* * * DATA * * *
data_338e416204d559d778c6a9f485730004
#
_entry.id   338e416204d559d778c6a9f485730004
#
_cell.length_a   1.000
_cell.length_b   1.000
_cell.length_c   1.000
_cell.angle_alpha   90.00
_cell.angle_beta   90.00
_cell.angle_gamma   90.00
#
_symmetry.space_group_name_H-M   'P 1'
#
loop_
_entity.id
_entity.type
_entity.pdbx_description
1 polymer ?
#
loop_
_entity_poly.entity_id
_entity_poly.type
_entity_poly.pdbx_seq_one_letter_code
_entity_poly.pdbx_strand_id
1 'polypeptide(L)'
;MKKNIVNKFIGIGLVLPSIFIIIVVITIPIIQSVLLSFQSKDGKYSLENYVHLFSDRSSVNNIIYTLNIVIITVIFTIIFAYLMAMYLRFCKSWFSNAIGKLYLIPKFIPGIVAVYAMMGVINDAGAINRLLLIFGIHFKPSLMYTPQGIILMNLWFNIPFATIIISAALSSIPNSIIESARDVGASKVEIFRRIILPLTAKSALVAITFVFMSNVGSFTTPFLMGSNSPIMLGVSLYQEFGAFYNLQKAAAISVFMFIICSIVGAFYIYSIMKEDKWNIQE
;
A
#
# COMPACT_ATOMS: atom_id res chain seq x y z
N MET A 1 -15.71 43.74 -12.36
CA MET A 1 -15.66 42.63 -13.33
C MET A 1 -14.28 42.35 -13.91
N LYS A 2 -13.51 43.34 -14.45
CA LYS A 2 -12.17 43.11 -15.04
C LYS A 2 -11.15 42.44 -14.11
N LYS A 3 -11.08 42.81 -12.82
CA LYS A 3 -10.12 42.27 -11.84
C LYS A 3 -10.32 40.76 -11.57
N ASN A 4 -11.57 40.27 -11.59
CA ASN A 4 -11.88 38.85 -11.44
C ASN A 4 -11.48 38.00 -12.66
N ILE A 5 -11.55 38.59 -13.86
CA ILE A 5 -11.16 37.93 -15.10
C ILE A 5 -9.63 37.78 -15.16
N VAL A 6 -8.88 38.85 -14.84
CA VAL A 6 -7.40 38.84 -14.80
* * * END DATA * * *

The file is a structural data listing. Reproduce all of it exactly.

data_338e416204d559d778c6a9f485730004
#
_entry.id   338e416204d559d778c6a9f485730004
#
_cell.length_a   1.000
_cell.length_b   1.000
_cell.length_c   1.000
_cell.angle_alpha   90.00
_cell.angle_beta   90.00
_cell.angle_gamma   90.00
#
_symmetry.space_group_name_H-M   'P 1'
#
loop_
_entity.id
_entity.type
_entity.pdbx_description
1 polymer ?
#
loop_
_entity_poly.entity_id
_entity_poly.type
_entity_poly.pdbx_seq_one_letter_code
_entity_poly.pdbx_strand_id
1 'polypeptide(L)'
;MKKNIVNKFIGIGLVLPSIFIIIVVITIPIIQSVLLSFQSKDGKYSLENYVHLFSDRSSVNNIIYTLNIVIITVIFTIIFAYLMAMYLRFCKSWFSNAIGKLYLIPKFIPGIVAVYAMMGVINDAGAINRLLLIFGIHFKPSLMYTPQGIILMNLWFNIPFATIIISAALSSIPNSIIESARDVGASKVEIFRRIILPLTAKSALVAITFVFMSNVGSFTTPFLMGSNSPIMLGVSLYQEFGAFYNLQKAAAISVFMFIICSIVGAFYIYSIMKEDKWNIQE
;
A
#
# COMPACT_ATOMS: atom_id res chain seq x y z
N MET A 1 -15.71 43.74 -12.36
CA MET A 1 -15.66 42.63 -13.33
C MET A 1 -14.28 42.35 -13.91
N LYS A 2 -13.51 43.34 -14.45
CA LYS A 2 -12.17 43.11 -15.04
C LYS A 2 -11.15 42.44 -14.11
N LYS A 3 -11.08 42.81 -12.82
CA LYS A 3 -10.12 42.27 -11.84
C LYS A 3 -10.32 40.76 -11.57
N ASN A 4 -11.57 40.27 -11.59
CA ASN A 4 -11.88 38.85 -11.44
C ASN A 4 -11.48 38.00 -12.66
N ILE A 5 -11.55 38.59 -13.86
CA ILE A 5 -11.16 37.93 -15.10
C ILE A 5 -9.63 37.78 -15.16
N VAL A 6 -8.88 38.85 -14.84
CA VAL A 6 -7.40 38.84 -14.80